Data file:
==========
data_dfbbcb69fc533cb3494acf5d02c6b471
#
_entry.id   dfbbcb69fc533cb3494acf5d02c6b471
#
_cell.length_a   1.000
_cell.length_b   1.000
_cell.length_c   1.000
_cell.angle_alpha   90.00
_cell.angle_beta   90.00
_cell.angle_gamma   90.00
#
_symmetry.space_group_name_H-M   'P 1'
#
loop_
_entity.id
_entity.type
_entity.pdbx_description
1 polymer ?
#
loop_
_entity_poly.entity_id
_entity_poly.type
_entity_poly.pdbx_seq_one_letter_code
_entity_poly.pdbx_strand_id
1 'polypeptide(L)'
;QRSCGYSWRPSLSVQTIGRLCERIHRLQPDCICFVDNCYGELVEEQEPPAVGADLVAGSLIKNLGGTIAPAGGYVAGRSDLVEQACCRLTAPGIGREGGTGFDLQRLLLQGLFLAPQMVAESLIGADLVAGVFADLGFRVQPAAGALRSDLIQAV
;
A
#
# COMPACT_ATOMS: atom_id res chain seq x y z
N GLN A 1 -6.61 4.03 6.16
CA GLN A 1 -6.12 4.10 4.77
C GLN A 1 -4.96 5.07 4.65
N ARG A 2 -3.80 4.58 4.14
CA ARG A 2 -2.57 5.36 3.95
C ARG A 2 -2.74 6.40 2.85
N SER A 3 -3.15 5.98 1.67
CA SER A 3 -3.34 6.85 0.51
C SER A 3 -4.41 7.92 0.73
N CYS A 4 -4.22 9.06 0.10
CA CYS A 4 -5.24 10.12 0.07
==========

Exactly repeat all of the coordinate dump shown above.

data_dfbbcb69fc533cb3494acf5d02c6b471
#
_entry.id   dfbbcb69fc533cb3494acf5d02c6b471
#
_cell.length_a   1.000
_cell.length_b   1.000
_cell.length_c   1.000
_cell.angle_alpha   90.00
_cell.angle_beta   90.00
_cell.angle_gamma   90.00
#
_symmetry.space_group_name_H-M   'P 1'
#
loop_
_entity.id
_entity.type
_entity.pdbx_description
1 polymer ?
#
loop_
_entity_poly.entity_id
_entity_poly.type
_entity_poly.pdbx_seq_one_letter_code
_entity_poly.pdbx_strand_id
1 'polypeptide(L)'
;QRSCGYSWRPSLSVQTIGRLCERIHRLQPDCICFVDNCYGELVEEQEPPAVGADLVAGSLIKNLGGTIAPAGGYVAGRSDLVEQACCRLTAPGIGREGGTGFDLQRLLLQGLFLAPQMVAESLIGADLVAGVFADLGFRVQPAAGALRSDLIQAV
;
A
#
# COMPACT_ATOMS: atom_id res chain seq x y z
N GLN A 1 -6.61 4.03 6.16
CA GLN A 1 -6.12 4.10 4.77
C GLN A 1 -4.96 5.07 4.65
N ARG A 2 -3.80 4.58 4.14
CA ARG A 2 -2.57 5.36 3.95
C ARG A 2 -2.74 6.40 2.85
N SER A 3 -3.15 5.98 1.67
CA SER A 3 -3.34 6.85 0.51
C SER A 3 -4.41 7.92 0.73
N CYS A 4 -4.22 9.06 0.10
CA CYS A 4 -5.24 10.12 0.07